Stomach Cancer Symptoms


Gastric cancer is a severe disease that can develop in the stomach. This article will discuss the symptoms, diagnosis, and treatment options. You can also learn more about the disease’s prevention. However, the signs and symptoms of stomach cancer should not be ignored because they can lead to severe consequences. If you are experiencing any of these signs, consult your doctor.

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Symptoms of stomach cancer vary from person to person, depending on where the tumor is located and whether it has spread to nearby tissue. Therefore, it’s important to visit a healthcare provider to get an accurate diagnosis since an early diagnosis may mean a more successful treatment. Below are some common signs and symptoms.

Stomach cancer is a type of cancer that forms when cells in the stomach undergo a genetic mutation. DNA is what tells cells to divide and grow and when to die. If the cells have the wrong DNA, they begin to increase and can invade healthy tissue. In time, these cells can break off and spread to other body parts.

Stomach cancer may also cause blood to leak from the stomach. This can lead to anemia, which causes fatigue, pale skin, and shortness of breath. It may also cause vomiting of blood or dark, sticky feces. In the later stages, stomach cancer can spread to nearby organs and produce more noticeable symptoms. Other symptoms may include bowel obstruction, fractures, neurologic changes, and abdominal fluid.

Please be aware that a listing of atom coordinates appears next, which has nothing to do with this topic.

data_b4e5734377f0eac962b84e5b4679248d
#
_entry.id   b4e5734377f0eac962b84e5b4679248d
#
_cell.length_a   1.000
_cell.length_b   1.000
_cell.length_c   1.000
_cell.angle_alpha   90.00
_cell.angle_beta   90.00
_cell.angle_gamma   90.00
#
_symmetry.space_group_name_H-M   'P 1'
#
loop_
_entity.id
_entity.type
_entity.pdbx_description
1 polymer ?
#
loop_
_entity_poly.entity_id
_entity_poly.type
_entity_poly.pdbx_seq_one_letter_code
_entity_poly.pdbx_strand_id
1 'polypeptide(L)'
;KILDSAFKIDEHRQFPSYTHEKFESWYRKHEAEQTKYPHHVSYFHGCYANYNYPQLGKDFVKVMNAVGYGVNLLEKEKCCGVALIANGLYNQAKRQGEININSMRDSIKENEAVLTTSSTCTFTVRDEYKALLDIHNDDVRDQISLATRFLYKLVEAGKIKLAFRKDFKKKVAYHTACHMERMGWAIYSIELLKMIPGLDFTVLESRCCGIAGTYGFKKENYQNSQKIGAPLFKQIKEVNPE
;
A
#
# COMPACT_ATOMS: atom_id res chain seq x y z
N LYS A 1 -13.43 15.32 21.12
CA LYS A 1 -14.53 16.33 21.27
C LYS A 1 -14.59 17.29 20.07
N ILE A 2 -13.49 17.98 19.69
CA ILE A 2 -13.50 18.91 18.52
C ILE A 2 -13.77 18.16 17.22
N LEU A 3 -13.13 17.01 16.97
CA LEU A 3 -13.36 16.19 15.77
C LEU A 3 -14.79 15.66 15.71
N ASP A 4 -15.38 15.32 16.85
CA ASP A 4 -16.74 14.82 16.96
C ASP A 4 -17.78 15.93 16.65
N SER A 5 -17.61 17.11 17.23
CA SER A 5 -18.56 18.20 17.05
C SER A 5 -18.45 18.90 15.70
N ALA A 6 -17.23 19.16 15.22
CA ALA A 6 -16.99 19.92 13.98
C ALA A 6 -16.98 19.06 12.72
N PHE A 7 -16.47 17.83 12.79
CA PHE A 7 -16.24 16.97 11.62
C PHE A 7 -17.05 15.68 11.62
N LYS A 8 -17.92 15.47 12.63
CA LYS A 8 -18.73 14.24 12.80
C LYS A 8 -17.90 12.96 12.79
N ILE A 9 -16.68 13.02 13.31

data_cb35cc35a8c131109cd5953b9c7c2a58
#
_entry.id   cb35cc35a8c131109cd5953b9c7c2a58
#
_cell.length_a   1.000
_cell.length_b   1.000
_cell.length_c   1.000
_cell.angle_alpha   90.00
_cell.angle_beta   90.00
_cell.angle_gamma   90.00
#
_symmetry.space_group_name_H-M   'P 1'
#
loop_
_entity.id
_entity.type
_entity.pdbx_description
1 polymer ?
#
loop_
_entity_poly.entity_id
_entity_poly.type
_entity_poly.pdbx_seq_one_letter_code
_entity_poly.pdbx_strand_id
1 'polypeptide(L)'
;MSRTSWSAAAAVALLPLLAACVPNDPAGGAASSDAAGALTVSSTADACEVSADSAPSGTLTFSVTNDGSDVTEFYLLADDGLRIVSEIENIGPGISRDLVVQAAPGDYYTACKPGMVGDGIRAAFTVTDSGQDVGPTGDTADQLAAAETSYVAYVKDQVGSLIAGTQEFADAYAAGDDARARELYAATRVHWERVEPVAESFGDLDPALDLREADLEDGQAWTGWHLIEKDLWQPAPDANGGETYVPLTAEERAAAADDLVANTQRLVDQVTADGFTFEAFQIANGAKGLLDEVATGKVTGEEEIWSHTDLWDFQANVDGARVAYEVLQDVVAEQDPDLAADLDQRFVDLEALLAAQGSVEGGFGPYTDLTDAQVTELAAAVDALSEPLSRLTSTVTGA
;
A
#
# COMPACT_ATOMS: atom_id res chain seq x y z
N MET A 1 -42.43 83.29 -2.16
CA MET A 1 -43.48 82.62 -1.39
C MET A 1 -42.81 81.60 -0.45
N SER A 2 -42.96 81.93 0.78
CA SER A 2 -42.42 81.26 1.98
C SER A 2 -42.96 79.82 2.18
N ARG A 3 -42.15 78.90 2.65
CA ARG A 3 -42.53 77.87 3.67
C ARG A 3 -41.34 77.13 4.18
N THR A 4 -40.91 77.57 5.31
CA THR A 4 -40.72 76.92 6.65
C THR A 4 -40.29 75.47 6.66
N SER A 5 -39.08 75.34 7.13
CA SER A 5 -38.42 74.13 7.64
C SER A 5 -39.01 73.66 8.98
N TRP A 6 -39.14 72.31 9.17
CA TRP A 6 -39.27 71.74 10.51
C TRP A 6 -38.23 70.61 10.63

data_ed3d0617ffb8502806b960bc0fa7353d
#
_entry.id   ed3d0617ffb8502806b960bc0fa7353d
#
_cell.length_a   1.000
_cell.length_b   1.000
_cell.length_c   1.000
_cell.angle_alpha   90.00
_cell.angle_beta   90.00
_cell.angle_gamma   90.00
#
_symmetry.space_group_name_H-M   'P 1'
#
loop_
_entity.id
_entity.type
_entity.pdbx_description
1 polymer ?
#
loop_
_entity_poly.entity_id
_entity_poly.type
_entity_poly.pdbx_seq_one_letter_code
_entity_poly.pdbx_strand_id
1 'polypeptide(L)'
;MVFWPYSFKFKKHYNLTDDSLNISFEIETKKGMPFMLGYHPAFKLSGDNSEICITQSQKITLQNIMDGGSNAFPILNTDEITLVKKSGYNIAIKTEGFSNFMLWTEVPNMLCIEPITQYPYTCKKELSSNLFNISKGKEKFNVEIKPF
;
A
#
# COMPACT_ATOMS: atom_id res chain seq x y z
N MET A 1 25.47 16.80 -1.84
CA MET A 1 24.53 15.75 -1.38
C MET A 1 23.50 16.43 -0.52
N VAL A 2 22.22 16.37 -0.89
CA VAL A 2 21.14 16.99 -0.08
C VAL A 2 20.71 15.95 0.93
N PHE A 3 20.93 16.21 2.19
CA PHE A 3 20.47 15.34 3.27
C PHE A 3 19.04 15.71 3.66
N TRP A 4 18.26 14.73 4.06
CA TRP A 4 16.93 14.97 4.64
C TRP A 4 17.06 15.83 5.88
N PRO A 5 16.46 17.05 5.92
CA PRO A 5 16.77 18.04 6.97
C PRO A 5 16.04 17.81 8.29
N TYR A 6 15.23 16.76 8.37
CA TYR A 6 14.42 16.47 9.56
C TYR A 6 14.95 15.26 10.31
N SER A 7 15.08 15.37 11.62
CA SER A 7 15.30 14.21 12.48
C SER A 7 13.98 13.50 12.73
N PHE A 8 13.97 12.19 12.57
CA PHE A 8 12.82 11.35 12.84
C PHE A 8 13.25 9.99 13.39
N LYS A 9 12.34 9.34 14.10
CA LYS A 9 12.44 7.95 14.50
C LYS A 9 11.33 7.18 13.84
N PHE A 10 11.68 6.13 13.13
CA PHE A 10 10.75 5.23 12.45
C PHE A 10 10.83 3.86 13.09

The first step in the diagnosis of stomach cancer is to determine the type of stomach cancer. There are two types of stomach cancer: primary and secondary. Primary gastric cancer is a type of cancer that develops in the antrum. It can cause “hungry” pains at night and may be associated with other diseases such as pancreatic cancer or kidney cancer. Patients may also experience arthralgia, hemorrhagic vasculitis, and thrombosis.

If the symptoms persist, a doctor may need to perform an endoscopic ultrasound to determine the tumor’s exact location. This is done using a miniature optical device and an echoendoscope. The new equipment has a high resolution and can detect even minute amounts of tissue. In addition, the ultrasound is high-frequency so it can penetrate deep into the mucosa.

In some patients, cancerous stomach growth may occur around the edges of the ulcer. These growths are known as polyps. They usually look like mushroom caps with a long, broad base. They can range in size from a few millimeters to several centimeters.


Treatment for stomach cancer symptoms can vary depending on the stage of the disease. It may be surgical or may involve chemo or radiation therapy. In some cases, cancer may spread to other body parts. The primary goal of treatment is to remove cancerous cells and tumors. Sometimes, the doctor may also try to prevent cancer from growing back or spreading.

Early symptoms of stomach cancer may be difficult to detect as the signs may be similar to those of other conditions. They may be mistaken for infections or ulcers. In advanced stages, patients may vomit blood or have dark, sticky feces. Later, stomach cancer symptoms can include bowel obstruction, fractures, neurologic changes, and abdomen swelling.

A genetic mutation in stomach cells causes stomach cancer. DNA tells cells when to grow or die, so stomach cancer cells overgrow and replace healthy cells. The condition is more common in people with African, Native American, and Hispanic heritage. However, it can also affect people from other parts of the world.

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